Week 3— Predicting Countries With Supervised Machine Learning Algorithms

Today we want to share results of prediction under the application of some machine learning algorithms. We got results from Random Forest Classifier, Logistic Regression, Support Vector Machines.

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INTRODUCTION

First of all, we approached the problem which is finding the origin of music as a classification problem. We convert longitude and latitude values to the country labels as below.

Actually, we are expected higher prediction result because we think that there are enough data for training. We split the dataset by 80% training and 20% test. We think that the reason for this is the data is not distributed homogeneously over the countries. Some countries are seen in the dataset rarely and some countries are seen frequently. For example, Belize is seen approximately 10 times however Turkey is seen more than 60 times.

ALGORITHMS

The results of what we get in the below;

Random Forest Classifier

Our first algorithm is Random Forest, which is an ensemble learning algorithm that tries to combine multiple hypotheses to make better predictions. We try to different parameters for this model but the best of these parameters are;

rfc = RandomForestClassifier(n_estimators=1000, random_state=1, min_samples_leaf=1)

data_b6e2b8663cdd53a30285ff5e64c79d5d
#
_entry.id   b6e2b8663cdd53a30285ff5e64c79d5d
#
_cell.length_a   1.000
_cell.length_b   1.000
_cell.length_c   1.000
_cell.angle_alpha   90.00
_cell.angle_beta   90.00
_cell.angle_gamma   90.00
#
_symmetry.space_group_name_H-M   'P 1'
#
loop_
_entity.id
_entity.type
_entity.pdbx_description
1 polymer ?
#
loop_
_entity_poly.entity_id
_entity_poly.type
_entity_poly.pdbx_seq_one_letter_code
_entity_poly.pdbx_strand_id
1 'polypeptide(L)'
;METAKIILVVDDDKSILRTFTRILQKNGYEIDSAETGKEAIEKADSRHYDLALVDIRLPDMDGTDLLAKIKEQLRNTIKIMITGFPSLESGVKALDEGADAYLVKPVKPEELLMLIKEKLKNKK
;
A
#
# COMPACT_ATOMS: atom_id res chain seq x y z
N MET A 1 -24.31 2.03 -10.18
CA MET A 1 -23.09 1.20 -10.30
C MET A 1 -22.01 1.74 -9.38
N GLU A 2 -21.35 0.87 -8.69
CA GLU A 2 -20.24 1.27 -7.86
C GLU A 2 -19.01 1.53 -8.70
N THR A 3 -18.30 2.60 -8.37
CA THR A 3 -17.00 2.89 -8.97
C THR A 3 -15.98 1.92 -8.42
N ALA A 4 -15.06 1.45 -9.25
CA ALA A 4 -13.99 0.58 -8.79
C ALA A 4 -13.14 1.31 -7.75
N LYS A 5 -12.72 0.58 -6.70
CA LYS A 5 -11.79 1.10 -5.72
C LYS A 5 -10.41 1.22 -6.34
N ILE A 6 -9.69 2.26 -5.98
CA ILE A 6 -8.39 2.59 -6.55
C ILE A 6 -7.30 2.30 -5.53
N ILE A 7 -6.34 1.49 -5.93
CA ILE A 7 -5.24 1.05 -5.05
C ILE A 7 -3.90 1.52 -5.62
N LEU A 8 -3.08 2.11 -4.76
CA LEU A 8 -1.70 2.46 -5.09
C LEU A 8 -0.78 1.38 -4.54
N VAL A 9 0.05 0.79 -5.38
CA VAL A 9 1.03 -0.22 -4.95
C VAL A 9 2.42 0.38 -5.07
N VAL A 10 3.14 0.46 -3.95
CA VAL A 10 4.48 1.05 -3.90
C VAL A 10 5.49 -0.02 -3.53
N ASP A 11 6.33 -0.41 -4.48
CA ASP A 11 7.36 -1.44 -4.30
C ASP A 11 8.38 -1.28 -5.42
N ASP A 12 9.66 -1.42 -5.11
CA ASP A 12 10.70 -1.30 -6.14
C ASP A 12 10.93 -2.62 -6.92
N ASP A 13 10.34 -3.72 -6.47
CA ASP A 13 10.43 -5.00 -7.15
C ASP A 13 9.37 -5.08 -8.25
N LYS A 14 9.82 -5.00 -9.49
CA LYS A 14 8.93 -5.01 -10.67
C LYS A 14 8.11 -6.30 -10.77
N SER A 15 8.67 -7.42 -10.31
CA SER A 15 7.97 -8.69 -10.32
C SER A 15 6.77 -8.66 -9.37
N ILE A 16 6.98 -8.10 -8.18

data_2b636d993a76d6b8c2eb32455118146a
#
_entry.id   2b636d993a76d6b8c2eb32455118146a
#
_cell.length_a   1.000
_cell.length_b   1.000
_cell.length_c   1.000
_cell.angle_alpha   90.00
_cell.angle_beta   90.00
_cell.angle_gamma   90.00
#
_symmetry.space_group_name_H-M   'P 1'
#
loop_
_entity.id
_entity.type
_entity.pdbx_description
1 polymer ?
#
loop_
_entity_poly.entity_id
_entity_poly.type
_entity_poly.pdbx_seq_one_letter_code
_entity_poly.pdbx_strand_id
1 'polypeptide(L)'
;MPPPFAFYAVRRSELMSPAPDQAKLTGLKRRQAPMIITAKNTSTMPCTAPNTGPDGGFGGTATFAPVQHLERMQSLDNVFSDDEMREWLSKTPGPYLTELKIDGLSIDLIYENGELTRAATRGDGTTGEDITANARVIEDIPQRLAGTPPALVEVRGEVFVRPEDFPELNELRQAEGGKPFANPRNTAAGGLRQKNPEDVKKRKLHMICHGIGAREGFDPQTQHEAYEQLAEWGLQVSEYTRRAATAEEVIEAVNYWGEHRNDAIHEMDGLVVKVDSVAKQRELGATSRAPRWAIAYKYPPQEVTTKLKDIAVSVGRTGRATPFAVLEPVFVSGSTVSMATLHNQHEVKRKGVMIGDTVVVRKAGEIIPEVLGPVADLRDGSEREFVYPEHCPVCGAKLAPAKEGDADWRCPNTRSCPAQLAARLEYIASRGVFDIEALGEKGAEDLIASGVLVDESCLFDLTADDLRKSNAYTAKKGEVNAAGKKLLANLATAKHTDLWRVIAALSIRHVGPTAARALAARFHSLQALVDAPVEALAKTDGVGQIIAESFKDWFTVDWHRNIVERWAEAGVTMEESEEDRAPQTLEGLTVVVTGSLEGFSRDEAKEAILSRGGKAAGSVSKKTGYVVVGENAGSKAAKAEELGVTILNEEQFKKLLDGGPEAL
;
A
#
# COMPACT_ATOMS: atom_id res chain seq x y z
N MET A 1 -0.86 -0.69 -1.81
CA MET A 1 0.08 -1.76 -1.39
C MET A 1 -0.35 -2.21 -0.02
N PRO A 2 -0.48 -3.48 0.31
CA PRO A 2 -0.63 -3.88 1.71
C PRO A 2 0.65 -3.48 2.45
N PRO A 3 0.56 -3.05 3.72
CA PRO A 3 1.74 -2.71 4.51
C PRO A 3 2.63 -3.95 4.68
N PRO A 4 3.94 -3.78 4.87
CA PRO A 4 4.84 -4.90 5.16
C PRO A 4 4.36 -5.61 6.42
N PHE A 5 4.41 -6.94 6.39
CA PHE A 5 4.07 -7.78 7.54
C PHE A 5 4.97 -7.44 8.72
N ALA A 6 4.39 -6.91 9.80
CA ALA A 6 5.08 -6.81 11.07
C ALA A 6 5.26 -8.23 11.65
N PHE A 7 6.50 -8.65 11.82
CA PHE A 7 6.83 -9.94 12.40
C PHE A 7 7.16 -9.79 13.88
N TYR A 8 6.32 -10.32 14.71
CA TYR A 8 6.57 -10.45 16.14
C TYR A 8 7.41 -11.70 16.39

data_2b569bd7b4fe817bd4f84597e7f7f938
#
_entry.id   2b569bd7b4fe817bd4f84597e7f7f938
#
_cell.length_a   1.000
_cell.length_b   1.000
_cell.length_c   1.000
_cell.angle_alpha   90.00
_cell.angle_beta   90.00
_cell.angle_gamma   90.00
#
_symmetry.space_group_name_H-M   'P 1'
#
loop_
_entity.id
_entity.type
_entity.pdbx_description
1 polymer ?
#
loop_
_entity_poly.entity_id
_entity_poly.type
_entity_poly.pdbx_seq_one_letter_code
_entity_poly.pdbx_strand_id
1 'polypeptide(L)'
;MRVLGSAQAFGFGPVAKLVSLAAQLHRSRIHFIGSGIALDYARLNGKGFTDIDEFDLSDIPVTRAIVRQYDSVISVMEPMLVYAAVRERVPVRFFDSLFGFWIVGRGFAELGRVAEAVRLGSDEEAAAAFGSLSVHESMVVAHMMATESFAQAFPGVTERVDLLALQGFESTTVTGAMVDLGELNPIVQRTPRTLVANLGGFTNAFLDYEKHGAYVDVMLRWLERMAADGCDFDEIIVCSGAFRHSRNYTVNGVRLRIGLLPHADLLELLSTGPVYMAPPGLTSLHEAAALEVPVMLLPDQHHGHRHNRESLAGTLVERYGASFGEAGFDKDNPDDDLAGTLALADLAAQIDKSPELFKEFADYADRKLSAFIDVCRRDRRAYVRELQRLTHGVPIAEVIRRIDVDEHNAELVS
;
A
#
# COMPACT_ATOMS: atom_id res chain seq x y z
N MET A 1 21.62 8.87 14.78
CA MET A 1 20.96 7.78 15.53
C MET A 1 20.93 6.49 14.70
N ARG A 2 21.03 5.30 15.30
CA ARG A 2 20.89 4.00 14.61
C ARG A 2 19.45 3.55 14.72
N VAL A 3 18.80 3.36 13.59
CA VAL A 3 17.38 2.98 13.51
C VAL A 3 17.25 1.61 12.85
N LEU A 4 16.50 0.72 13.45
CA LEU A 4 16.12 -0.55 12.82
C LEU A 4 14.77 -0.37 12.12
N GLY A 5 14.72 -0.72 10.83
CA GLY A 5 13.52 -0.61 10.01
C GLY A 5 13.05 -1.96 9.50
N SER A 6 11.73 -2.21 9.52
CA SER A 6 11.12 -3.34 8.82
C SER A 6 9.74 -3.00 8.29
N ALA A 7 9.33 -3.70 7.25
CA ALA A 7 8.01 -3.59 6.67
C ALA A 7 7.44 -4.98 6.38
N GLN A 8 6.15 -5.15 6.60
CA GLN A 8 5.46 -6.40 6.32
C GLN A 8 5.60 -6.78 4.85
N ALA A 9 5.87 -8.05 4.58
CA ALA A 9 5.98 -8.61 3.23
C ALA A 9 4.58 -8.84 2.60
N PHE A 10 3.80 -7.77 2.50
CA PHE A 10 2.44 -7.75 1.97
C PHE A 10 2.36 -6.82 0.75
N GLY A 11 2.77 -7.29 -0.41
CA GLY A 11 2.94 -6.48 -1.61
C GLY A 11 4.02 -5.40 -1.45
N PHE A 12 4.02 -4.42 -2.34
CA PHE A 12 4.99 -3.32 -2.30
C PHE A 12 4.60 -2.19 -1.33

Logistic Regression

We used logistic regression for our second attempt. Logistic regression is a statistical model that uses a logistic function to model a given dataset. This model works better with binary dependent variables but it also works quite well with multi-class predictions. We tried different hyperparameters, at the end of these tries we found these parameters as the best parameters for higher accuracy.

lr = LogisticRegression(max_iter=500, random_state=1, multi_class='multinomial')

Support Vector Machines

Support vector machines are supervised learning models that analyze data for classification and regression analysis. Since we convert our longitude and latitude values into country labels, we preferred Support Vector Classification.

The best predicting result for the SVC algorithm is 42,4%. We obtained this result when the penalty parameter is 0,1 by using linear kernel and gamma scalping. Increasing penalty parameter generally increases predicting results but we got the best result when the penalty parameter is its minimum.

svc = svm.SVC(kernel='linear', gamma='scale', C=.1)

CONCLUSION

These are accuracy results. We understood that these results are not higher as expected. Next week we decide on what we are doing with this accuracy. We will either improve these results with feature selection and deep learning or we will change our perspective on the problem.

Contributors:

* Muhammet Subaşı

* Harun Bürkük

* Mustafa Korkmazlar

References